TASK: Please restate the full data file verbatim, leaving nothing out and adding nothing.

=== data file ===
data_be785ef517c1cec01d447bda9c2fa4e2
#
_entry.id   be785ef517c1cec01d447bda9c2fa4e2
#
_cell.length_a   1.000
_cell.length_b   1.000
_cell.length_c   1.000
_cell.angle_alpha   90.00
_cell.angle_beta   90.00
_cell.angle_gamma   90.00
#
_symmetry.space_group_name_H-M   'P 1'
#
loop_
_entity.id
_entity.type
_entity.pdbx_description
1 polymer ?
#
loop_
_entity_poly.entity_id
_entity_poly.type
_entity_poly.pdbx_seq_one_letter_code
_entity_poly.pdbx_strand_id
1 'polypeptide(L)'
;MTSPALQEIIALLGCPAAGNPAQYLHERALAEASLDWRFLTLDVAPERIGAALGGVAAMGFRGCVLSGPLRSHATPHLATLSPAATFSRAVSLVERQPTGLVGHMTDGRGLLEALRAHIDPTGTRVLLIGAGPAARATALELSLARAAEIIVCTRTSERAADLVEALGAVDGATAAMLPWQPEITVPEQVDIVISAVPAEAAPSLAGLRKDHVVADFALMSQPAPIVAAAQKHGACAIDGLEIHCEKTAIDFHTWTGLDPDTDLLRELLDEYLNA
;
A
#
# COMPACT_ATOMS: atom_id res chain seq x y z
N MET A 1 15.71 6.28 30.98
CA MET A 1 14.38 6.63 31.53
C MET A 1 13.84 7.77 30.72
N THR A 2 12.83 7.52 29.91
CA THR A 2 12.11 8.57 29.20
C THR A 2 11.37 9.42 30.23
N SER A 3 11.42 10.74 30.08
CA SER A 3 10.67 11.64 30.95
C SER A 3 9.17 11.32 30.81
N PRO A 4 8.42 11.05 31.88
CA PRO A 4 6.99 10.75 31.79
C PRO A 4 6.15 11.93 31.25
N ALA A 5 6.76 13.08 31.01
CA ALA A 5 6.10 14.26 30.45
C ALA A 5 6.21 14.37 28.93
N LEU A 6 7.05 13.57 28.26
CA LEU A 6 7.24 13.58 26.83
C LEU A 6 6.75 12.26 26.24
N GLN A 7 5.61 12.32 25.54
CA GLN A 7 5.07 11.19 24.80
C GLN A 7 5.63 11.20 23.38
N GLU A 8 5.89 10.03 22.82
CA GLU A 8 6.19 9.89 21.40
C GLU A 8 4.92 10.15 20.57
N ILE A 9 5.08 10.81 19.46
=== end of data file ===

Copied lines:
data_be785ef517c1cec01d447bda9c2fa4e2
#
_entry.id   be785ef517c1cec01d447bda9c2fa4e2
#
_cell.length_a   1.000
_cell.length_b   1.000
_cell.length_c   1.000
_cell.angle_alpha   90.00
_cell.angle_beta   90.00
_cell.angle_gamma   90.00
#
_symmetry.space_group_name_H-M   'P 1'
#
loop_
_entity.id
_entity.type
_entity.pdbx_description
1 polymer ?
#
loop_
_entity_poly.entity_id
_entity_poly.type
_entity_poly.pdbx_seq_one_letter_code
_entity_poly.pdbx_strand_id
1 'polypeptide(L)'
;MTSPALQEIIALLGCPAAGNPAQYLHERALAEASLDWRFLTLDVAPERIGAALGGVAAMGFRGCVLSGPLRSHATPHLATLSPAATFSRAVSLVERQPTGLVGHMTDGRGLLEALRAHIDPTGTRVLLIGAGPAARATALELSLARAAEIIVCTRTSERAADLVEALGAVDGATAAMLPWQPEITVPEQVDIVISAVPAEAAPSLAGLRKDHVVADFALMSQPAPIVAAAQKHGACAIDGLEIHCEKTAIDFHTWTGLDPDTDLLRELLDEYLNA
;
A
#
# COMPACT_ATOMS: atom_id res chain seq x y z
N MET A 1 15.71 6.28 30.98
CA MET A 1 14.38 6.63 31.53
C MET A 1 13.84 7.77 30.72
N THR A 2 12.83 7.52 29.91
CA THR A 2 12.11 8.57 29.20
C THR A 2 11.37 9.42 30.23
N SER A 3 11.42 10.74 30.08
CA SER A 3 10.67 11.64 30.95
C SER A 3 9.17 11.32 30.81
N PRO A 4 8.42 11.05 31.88
CA PRO A 4 6.99 10.75 31.79
C PRO A 4 6.15 11.93 31.25
N ALA A 5 6.76 13.08 31.01
CA ALA A 5 6.10 14.26 30.45
C ALA A 5 6.21 14.37 28.93
N LEU A 6 7.05 13.57 28.26
CA LEU A 6 7.24 13.58 26.83
C LEU A 6 6.75 12.26 26.24
N GLN A 7 5.61 12.32 25.54
CA GLN A 7 5.07 11.19 24.80
C GLN A 7 5.63 11.20 23.38
N GLU A 8 5.89 10.03 22.82
CA GLU A 8 6.19 9.89 21.40
C GLU A 8 4.92 10.15 20.57
N ILE A 9 5.08 10.81 19.46